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Gaps in the US current policy landscape need to be filled

Recognizing the need for greater regulatory clarity, Treasury recommends that regulators issue new rules and guidance to provide regulatory clarity to crypto firms. This recommendation is timely, as just last week, two Senate hearings examined critical open questions of crypto policy.

At its annual oversight hearing before the Senate Banking Committee on 15 September, SEC Chairman Gensler was pressed by ranking member Senator Toomey to explain SEC rules for determining whether a token is a security or a commodity in addition to the process for crypto intermediaries to register with the commission.

The hearing invigorated a longstanding critique that the SEC has opted to take a reactive, enforcement position as opposed to a proactive guidance posture. In another hearing with the Senate Agriculture Committee, policy-makers discussed the recently proposed Digital Commodities Consumer Protection Act and debated questions of jurisdictional authority.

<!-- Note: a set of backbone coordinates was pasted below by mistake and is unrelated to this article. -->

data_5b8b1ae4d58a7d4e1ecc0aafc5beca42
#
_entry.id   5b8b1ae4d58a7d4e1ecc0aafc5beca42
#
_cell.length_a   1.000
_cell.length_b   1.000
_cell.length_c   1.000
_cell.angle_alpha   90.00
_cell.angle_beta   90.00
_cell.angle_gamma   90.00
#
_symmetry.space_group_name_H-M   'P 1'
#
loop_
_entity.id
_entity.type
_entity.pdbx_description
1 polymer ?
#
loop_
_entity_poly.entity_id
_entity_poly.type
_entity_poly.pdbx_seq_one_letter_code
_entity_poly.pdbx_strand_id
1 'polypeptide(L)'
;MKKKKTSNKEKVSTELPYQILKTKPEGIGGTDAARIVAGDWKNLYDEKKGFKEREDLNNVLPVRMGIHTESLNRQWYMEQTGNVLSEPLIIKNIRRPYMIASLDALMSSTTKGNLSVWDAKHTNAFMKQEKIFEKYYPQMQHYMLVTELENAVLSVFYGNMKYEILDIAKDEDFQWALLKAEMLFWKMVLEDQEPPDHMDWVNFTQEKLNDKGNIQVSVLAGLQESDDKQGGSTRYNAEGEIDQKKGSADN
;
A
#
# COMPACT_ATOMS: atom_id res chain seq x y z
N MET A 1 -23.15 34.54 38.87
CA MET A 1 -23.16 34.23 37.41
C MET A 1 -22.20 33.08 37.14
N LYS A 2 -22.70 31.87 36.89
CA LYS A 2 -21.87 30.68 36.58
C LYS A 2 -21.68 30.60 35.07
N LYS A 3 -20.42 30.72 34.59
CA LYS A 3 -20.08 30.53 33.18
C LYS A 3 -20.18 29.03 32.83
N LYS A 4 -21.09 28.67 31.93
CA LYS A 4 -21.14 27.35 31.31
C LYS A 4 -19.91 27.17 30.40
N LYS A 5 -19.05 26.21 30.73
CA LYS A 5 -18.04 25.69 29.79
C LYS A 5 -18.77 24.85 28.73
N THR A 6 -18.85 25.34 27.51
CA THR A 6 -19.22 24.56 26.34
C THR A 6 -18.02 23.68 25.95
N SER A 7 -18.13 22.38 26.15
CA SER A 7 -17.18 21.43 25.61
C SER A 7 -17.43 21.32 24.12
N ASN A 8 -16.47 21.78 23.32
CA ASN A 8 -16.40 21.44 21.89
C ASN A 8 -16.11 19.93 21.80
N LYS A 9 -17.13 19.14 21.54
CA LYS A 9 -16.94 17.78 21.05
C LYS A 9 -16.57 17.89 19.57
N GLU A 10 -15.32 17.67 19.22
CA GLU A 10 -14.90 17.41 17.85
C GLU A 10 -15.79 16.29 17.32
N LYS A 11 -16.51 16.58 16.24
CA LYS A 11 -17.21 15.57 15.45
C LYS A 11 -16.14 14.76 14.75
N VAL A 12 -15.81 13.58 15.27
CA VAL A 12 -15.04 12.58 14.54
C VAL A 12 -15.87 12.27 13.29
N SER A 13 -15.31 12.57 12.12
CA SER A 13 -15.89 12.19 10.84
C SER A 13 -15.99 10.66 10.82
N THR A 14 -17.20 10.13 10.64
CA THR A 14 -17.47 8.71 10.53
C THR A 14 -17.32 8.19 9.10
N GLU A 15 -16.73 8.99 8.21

While the reports neither provide clarity on the legal status of crypto assets nor delineate clear regulatory swim-lanes, the 21 reports articulate the need for gap filling, amplifying the call for congressional action.

This call dovetails with efforts in the European Union (EU) to develop the Markets in Crypto Assets (MiCA) regulation, which will create rules and guidance for EU member states on crypto assets. As the US and EU move toward developing approaches to crypto regulation, further international collaboration will be key to addressing the global, decentralized nature of web3.